The Squeaky Knee:
Have you noticed popping or squeaking of your knee or even pain? While knee pain can be caused by various injuries, the rehab for it can simply begin by focusing on strengthening and stretching the surrounding musculature.
Anatomically, the knee is categorized as a hinge joint functioning with the assistance of its surrounding muscles. Think of the hinge of a door and how it functions. Most often if the gears are new, the door is silent. However, with overuse and time, a squeaky door is sure to result forcing the need for a lubricant such as WD-40. The hinge joint of the knee functions similarly. Grinding or “squeakiness” in the knee can be due to weak muscles and can cause pain. The weakening of those muscles can cause perpetual pain limiting activities such as walking, running, squatting, etc. However, when the joint is moved the body creates a natural lubricate called synovial fluid acting as lotion to the joint. Exercises to strengthen and stretch the knee can create more “lotion” in the joint to ensure your knee functions decreasing the grinding or squeakiness you hear with movement.
Here are some quick exercises and tips to ensure your “door doesn’t squeak” .
- Stretch regularly.
Stretching ensures the muscles are prepared to endure the upcoming stress placed upon them. Here are a few stretching exercises:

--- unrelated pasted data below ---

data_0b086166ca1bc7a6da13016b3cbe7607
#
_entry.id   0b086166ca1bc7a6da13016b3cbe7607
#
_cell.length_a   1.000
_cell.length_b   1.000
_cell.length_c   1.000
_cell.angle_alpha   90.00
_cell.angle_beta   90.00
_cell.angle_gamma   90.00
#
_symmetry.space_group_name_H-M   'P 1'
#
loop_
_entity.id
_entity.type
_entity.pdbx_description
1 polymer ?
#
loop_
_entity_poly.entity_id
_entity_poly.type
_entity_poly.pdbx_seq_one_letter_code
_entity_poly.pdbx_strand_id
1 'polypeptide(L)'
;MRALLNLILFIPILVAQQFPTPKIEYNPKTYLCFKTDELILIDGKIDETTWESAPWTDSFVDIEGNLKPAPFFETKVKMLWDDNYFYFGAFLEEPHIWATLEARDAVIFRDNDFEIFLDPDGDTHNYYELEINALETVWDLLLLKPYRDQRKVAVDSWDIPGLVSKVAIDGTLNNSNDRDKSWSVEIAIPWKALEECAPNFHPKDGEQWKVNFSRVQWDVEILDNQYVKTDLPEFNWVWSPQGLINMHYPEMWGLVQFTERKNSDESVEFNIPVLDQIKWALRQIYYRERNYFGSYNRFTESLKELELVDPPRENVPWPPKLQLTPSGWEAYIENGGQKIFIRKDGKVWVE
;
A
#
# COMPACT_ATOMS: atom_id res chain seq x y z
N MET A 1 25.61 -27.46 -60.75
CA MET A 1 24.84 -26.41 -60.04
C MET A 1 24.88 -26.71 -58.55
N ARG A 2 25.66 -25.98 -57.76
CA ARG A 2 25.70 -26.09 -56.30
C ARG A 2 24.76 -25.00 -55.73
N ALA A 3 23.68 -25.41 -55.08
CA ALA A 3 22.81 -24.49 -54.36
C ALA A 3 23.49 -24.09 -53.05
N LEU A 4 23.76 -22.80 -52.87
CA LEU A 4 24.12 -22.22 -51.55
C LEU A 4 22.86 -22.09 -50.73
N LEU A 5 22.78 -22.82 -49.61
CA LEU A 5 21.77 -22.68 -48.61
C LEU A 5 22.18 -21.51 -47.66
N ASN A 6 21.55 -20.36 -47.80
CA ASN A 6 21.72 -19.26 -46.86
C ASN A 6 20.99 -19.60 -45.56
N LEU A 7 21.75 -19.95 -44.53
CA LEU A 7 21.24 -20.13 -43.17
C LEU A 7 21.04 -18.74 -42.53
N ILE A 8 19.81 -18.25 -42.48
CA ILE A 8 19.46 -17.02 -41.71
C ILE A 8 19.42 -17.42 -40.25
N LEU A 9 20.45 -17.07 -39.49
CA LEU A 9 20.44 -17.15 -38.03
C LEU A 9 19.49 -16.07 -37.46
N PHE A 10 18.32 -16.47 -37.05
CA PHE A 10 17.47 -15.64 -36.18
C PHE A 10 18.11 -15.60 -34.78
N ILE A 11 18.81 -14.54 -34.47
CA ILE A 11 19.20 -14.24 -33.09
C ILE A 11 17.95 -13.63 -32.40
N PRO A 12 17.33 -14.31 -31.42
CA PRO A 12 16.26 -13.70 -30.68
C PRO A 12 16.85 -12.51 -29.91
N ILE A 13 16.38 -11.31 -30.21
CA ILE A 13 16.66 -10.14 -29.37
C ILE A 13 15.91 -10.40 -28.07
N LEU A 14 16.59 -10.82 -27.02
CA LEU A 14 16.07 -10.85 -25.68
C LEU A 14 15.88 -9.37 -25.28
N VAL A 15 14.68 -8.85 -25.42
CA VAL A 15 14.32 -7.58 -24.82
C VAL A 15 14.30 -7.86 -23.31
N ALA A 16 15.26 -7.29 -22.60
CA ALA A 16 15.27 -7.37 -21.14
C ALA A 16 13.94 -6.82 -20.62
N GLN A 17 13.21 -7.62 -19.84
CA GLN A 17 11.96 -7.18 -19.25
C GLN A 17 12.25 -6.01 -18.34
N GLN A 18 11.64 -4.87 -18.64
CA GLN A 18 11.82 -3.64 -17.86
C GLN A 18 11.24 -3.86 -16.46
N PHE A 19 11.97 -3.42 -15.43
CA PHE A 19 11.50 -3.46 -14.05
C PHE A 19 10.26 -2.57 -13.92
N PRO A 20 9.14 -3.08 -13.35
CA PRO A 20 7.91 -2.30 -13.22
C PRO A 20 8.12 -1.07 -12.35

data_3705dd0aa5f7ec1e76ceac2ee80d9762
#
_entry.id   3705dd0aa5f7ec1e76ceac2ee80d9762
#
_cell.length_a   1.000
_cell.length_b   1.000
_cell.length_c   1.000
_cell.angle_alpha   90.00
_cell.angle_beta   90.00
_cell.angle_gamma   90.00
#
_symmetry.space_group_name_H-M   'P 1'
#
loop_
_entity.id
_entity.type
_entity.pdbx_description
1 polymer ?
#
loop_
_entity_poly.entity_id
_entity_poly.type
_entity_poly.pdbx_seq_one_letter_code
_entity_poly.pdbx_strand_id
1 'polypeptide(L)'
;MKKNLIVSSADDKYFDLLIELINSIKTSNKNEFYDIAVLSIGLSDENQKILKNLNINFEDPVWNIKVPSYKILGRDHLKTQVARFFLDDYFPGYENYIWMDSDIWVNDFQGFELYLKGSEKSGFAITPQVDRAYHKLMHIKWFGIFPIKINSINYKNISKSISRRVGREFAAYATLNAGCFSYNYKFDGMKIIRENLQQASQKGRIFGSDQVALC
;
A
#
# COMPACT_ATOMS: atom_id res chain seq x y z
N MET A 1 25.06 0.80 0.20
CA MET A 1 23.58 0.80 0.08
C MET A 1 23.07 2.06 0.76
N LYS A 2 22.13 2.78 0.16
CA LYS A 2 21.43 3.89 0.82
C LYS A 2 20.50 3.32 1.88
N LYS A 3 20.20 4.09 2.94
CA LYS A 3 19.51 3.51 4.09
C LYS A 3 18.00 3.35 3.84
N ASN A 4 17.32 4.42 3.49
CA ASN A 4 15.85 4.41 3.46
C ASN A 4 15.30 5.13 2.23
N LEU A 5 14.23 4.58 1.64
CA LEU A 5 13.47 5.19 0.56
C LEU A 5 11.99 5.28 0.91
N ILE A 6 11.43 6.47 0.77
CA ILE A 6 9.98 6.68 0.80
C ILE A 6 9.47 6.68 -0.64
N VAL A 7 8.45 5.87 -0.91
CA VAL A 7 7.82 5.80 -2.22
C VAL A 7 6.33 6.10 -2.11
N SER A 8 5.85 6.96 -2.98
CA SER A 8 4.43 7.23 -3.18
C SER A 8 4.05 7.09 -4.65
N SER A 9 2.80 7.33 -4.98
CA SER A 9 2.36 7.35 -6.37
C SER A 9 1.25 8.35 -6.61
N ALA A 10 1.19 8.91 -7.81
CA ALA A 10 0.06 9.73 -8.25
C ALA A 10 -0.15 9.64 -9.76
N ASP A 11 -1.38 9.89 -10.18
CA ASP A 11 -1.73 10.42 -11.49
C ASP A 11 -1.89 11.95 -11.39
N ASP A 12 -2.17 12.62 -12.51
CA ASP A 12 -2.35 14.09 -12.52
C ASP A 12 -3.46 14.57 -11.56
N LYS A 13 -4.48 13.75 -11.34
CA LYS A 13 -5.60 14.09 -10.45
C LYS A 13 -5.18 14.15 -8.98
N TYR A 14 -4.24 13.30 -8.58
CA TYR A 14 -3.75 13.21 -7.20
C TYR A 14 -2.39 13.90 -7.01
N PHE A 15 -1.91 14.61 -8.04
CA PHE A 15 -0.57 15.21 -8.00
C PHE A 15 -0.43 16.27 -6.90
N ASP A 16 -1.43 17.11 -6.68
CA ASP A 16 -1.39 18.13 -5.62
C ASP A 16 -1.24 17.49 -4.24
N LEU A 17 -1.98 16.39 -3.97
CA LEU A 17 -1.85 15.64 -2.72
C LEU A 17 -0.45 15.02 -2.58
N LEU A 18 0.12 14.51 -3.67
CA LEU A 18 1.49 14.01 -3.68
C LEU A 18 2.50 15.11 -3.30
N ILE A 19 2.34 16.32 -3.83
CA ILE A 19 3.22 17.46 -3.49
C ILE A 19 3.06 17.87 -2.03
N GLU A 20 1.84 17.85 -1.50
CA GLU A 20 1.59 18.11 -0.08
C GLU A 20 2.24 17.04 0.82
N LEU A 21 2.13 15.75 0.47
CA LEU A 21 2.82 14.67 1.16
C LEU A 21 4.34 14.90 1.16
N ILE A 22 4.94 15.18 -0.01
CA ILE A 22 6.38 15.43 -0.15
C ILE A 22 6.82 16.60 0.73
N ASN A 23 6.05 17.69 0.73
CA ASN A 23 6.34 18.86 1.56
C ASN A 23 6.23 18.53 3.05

- Gastrocnemius Calf stretch– Stand in front of a wall with one foot in front of you and one foot behind in a slight lunge position. Place both hands on the wall for stability. Keeping the front knee slightly bent. With the heel of the back foot on the floor, keep the back knee straight and lean forward until you feel a stretch. Hold for 30 seconds and repeat 3 times. A stretch should be felt in the top of the calf area
- Soleus calf stretch– Stand in the position above. Allow the heel of the back foot to leave the floor while bending the knee and leaning forward. Hold for 30 seconds and repeat 3 times. A stretch should be felt in the bottom of the calf area.
- Strengthen muscles that support the knee.
- Mini squats-Stand with feet shoulder width apart. Perform a SMALL squatting motion as if you were going to sit in a chair behind you. Ensure your knees do not go over your toes to decrease pressure on knees. Repeat 15 times progressing to 30 times as strength increases.
- Step ups-Find a 4” to 6” step. Slowly step both feet up on step beginning with your less painful leg. Step back down and repeat 15 times progressing to 30 times as strength increases.
In addition to these exercise, rest is vital.
While “motion is lotion” for your knee joint, rest is important as well. Overuse can cause pain just like an injury. Be sure to rest your knees from intense activities at least 2-3 days a week and ice if needed. Head back to our last blog post entitled “To Use Ice or Heat, that is the question” for tips on when to ice and for how long
We hope this post was helpful as you gain insight on how to better take care of your knees. Please don’t hesitate to stop by the clinic for more exercises and a quick PT consultation.
Blog Contributor: Brittney Hogan, LPTA